Policy Communication Training Gets Ground-Truthed in Tanzania

A workshop aimed to teach up-and-coming researchers how to effectively communicate research findings to policymakers.

Dr. Henry A. Mollel, Mzumbe University and Prof. A.D. Kiwara, Muhimbili University of Health and Allied Sciences

PRB recently partnered for the first time with the Tanzania office of AMREF Health Africa through the Advocacy Accelerator* to host our flagship Policy Communication Fellows training program. Held at the AMREF office in downtown Dar es Salaam with 10 Ph.D. students from around the world, the workshop aimed to teach up-and-coming researchers how to effectively communicate research findings to policymakers.

The training curriculum came from our recently published Policy Communication Toolkit, and included skills building on key topics such as: creating a window of opportunity for policy change, crafting compelling messages, improving data visualizations, and writing and presenting for policy audiences.

One of AMREF’s key roles was to bring seasoned field experts in policy communication to the workshop. They invited five guest speakers—experienced researchers and advocates—who shared practical lessons to complement the training. The guests, from four institutions — ­­Muhimbili University of Health and Allied Sciences, Mzumbe University, TGNP Mtandao, and Chama cha Uzazi na Malezi Bora Tanzania (UMATI) ­— spoke about their experience using evidence to compel policy action in Tanzania.

The guest speakers shared so many lessons that reinforced the PRB training curriculum, you might have thought we had coached them (but really, we didn’t)! This was an exciting outcome as it proved that the training curriculum is up-to-date, relevant, and reflects current field realities.

Here are the most important take-aways from the conversations with the seasoned policy communicators:

Conducting Research That Resonates

Don’t conceptualize your research in the classroom. To ensure your research question is policy relevant, read policy reports and most importantly, get out there, make site visits, and talk to people, including policymakers, service delivery providers, program implementers, citizens, and others who can help you get a grasp of the most critical “real world” questions and challenges.

Research something that touches the lives of people. When your research and recommendations are relevant to people’s lives, decisionmakers will be moved to take action.

Build trusting relationships. When you or your institution do credible work, actively engage policymakers, and answer questions they want answered, you are more likely to become a trusted source of data and evidence. When they trust your data, they are more likely to act on your suggestions.

Keeping Your Audience in Mind

Know your audience. When crafting your messages, think carefully about who you are trying to reach in terms of their interests, values, commitments, and constraints. When a message resonates with your audience, they will be more likely to act on your recommendations.
Don’t be afraid to change course as you learn more about them or if you realize that your initial approach isn’t working or “hitting home.”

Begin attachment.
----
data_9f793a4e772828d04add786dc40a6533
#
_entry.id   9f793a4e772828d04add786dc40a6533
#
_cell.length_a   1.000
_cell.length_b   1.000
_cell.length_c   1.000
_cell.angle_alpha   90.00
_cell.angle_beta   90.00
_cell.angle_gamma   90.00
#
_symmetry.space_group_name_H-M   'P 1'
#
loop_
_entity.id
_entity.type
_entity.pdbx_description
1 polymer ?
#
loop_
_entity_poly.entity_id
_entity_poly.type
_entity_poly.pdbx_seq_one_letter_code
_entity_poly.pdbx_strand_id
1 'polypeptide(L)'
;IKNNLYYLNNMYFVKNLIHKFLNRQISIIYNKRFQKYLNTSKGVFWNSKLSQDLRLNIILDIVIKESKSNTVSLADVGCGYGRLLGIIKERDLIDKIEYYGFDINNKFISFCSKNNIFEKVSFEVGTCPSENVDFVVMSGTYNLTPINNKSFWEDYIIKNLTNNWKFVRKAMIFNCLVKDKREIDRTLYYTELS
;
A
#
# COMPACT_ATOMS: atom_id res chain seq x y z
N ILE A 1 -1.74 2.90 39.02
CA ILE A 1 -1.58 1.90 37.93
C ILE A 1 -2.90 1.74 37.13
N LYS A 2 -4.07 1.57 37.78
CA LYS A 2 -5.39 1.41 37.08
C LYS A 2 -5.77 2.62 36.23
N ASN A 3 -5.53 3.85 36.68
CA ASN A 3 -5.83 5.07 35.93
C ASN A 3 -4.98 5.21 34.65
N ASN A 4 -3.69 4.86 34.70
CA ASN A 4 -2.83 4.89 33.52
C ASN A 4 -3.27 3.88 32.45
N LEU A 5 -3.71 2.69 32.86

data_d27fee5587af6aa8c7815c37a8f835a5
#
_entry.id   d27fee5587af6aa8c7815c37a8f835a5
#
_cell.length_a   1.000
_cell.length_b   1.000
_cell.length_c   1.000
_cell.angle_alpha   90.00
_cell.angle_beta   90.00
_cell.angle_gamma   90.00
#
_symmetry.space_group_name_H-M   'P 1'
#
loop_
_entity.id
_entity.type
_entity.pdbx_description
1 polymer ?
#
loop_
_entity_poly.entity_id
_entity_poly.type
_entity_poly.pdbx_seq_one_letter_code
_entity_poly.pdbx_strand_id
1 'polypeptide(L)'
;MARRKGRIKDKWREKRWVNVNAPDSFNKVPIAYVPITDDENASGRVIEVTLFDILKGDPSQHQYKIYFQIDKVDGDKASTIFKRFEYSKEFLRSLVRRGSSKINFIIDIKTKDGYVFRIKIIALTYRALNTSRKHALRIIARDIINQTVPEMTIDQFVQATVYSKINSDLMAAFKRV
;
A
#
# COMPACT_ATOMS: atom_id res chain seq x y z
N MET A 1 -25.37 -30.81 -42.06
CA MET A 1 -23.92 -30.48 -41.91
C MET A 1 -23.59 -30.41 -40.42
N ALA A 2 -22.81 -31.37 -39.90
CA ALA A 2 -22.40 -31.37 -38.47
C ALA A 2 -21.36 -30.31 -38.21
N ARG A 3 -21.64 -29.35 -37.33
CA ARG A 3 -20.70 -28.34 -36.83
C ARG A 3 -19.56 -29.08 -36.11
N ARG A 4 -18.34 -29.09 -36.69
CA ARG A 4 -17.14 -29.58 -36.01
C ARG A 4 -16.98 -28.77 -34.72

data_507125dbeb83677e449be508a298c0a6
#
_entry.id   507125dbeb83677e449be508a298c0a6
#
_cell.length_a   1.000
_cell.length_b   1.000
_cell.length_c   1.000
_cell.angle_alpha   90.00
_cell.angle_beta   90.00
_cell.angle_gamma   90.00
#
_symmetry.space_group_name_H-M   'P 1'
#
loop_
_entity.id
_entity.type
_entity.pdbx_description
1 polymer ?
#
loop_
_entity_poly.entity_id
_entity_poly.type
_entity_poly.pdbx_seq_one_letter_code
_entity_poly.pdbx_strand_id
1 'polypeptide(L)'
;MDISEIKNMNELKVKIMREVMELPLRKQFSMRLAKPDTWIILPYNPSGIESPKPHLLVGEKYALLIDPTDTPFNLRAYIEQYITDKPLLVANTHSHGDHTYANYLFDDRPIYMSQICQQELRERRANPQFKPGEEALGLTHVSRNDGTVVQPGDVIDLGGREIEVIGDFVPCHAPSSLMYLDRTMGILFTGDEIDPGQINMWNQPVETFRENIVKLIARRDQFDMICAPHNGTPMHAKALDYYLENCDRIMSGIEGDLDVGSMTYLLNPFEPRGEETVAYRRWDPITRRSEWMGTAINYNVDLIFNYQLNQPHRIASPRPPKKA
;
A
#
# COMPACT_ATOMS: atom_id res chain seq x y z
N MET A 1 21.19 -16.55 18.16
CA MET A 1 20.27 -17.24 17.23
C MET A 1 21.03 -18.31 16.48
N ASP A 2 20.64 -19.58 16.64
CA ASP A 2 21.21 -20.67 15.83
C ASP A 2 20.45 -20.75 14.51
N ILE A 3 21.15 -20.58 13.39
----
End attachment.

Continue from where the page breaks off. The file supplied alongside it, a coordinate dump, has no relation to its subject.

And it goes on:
Speak in language that is easy to understand. Often researchers use complex, technical language that policymakers don’t understand. It’s important to write and speak in language that is clear, simple, and jargon-free, so that the policymakers easily digest the findings and their implications.

“If policymakers weren’t involved in cooking it, they will not eat it.” It is important to engage policymakers in the research process early and throughout each stage, so that they feel ownership and are invested and interested in using the results.

Amplifying Your Message

“If your voice is low, use the voice of others”. Recognize when you may not be the right messenger and choose a person or institution with a strong, powerful voice and who your audience trusts and respects.

A collective voice is powerful. A single voice can easily be silenced so working in a coalition is important to lend power and credibility to your messages and advocacy asks.

Champions can help pave the way. Identifying and engaging champions or “flagbearers”—people who care about the issue and who are willing to act—can go a long way to help set the stage, prime the audiences, and keep up momentum.

The media can be a powerful partner. Sharing findings with the media and working with them to produce relevant television or radio programs can help amplify your voice and get your message to those who need to hear it.


Making Things Happen

Create opportunities for policy learning. Sharing policy briefs and holding fora to inform and engage decisionmakers are great ways to encourage policy learning—getting them to understand the issue and why it’s important to act.

Follow up with policymakers. One-off communication is not enough. Once you have reached policymakers, it is essential to follow up with them to ensure action.

We appreciate all of the speakers who shared their insights. Their messages not only reinforced the principles of the training curriculum, but offered inspiration for tackling complex policy challenges through evidence-based communication.

* The Advocacy Accelerator is an emerging platform for online and in-person engagement that aims to link advocates with the information, expertise, and connections they need to improve health and development.